What social media pitfalls should companies consider when protecting trade secret information?
Minneapolis trade secret protection attorney, Teresa Thompson, discusses how social media has impacted trade secret security for large and small companies.
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Well, as you know, employers have been dealing with employees disclosing information about the company online since social media evolved. There have been employees venting about all sorts of things. Their supervisors, their coworkers, their working conditions. And there’s really little that employers can do because of protections under laws like the National Labor Relations Act. We’re not gonna talk about that right now. What we want to know is what can you do if there’s protected information that is disclosed online? And in that instance, you really do need to take action. You need to be able to demand that the employee remove that information. You need to be able to get that information back in the event that somebody else has taken it. And that presents a lot of problems.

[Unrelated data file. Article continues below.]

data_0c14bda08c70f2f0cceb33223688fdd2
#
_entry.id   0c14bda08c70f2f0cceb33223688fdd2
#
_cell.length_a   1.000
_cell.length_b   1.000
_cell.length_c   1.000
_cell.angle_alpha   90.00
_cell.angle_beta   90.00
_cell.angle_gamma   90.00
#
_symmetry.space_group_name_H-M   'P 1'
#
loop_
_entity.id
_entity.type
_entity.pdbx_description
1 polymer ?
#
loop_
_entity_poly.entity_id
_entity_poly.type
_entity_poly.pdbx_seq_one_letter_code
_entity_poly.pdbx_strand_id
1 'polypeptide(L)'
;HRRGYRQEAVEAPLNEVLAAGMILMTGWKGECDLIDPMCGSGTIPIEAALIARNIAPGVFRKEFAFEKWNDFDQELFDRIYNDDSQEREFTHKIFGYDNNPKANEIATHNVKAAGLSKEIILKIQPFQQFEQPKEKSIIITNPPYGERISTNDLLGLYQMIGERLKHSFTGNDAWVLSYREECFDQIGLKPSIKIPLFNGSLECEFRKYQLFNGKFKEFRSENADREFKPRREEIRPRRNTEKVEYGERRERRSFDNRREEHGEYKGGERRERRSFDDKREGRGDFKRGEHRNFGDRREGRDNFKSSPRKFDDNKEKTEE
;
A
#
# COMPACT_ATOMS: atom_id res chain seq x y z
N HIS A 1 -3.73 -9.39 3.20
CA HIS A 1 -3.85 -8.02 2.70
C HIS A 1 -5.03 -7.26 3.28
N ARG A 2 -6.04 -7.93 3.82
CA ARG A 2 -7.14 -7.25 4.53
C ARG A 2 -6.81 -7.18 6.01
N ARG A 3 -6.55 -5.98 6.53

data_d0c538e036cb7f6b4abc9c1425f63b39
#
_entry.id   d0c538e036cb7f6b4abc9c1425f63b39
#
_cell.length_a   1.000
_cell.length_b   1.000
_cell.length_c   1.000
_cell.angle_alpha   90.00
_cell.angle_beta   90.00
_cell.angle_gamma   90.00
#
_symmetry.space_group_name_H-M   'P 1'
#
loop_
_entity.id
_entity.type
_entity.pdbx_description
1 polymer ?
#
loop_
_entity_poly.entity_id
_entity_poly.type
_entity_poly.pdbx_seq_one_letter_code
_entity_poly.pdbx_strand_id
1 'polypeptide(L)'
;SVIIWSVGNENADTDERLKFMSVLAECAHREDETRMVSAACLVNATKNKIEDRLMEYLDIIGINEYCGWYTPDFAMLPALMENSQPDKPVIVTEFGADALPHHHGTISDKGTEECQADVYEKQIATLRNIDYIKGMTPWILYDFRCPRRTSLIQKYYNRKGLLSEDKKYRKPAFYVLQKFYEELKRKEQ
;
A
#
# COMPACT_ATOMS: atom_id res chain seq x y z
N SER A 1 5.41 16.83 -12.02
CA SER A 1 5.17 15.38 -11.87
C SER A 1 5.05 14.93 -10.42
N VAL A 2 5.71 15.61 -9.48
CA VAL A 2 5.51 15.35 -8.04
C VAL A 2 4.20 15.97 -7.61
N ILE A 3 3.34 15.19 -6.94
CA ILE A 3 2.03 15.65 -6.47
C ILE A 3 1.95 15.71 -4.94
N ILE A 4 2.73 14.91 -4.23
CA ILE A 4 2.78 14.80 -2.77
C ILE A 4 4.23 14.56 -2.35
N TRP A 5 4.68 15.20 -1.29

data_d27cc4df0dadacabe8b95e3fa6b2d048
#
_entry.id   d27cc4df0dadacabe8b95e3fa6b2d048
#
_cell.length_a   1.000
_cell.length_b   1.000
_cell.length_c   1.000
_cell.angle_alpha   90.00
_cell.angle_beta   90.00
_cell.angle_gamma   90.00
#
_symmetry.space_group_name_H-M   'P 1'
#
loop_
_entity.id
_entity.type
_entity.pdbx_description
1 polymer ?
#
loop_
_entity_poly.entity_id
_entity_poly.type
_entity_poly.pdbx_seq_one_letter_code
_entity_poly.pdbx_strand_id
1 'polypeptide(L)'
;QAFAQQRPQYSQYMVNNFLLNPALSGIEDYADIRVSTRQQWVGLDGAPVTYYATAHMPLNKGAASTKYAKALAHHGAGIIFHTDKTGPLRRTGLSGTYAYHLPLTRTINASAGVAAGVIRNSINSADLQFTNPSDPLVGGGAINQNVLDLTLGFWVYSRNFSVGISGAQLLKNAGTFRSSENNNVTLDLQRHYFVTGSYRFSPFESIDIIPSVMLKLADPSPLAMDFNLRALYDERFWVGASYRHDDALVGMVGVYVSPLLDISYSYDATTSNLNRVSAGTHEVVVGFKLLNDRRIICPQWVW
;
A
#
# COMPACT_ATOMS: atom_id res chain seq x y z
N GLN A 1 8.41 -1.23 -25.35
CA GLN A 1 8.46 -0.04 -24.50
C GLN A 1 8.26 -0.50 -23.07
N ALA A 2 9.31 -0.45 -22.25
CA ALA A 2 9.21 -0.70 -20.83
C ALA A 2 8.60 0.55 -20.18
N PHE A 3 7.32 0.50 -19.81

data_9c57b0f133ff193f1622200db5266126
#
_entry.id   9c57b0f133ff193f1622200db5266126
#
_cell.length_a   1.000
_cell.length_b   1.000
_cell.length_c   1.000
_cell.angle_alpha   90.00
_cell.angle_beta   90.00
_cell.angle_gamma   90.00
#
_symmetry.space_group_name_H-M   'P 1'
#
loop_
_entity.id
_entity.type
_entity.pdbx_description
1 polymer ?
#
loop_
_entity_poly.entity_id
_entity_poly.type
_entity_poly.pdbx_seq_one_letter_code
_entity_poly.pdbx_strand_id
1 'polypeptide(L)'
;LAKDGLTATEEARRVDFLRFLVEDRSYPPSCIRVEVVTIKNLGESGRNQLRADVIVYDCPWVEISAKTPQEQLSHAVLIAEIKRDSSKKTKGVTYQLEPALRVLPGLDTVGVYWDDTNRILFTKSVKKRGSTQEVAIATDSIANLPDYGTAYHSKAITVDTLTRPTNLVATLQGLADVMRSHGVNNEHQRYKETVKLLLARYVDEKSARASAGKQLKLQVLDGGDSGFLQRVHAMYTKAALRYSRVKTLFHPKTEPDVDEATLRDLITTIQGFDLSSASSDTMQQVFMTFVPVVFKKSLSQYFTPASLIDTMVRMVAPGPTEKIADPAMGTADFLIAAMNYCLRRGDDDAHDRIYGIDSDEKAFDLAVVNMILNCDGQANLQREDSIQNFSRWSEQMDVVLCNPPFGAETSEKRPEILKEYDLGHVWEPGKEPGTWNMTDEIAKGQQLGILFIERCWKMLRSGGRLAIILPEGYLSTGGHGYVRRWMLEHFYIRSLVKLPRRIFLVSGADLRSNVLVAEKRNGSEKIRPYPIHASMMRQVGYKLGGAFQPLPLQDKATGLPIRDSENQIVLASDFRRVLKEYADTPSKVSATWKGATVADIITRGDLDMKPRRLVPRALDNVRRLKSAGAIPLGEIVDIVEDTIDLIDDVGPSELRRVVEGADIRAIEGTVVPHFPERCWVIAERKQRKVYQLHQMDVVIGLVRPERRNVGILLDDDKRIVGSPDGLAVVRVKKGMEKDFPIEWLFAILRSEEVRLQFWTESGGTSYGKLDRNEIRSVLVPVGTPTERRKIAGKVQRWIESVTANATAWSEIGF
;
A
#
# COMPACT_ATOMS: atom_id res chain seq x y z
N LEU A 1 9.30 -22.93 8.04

How do you avoid that from happening to begin with? Create a social media policy. Have a good one in place and then provide some training to your employees. What this does is it gives you the ability to give employees an understanding of what can happen when information is disclosed online because most of the time it’s inadvertent. They don’t do it on purpose. They’re venting. But they can often disclose confidential information, maybe some insider information that they really shouldn’t be disclosing and could get the employee and the company in trouble.
I remember a CFO who was fired for providing financial inside information in tweets and on Facebook. And you’d think somebody at that level would know better, but they don’t. So training is really key here. And you can prevent most of that information from being disclosed online by simply educating your employees.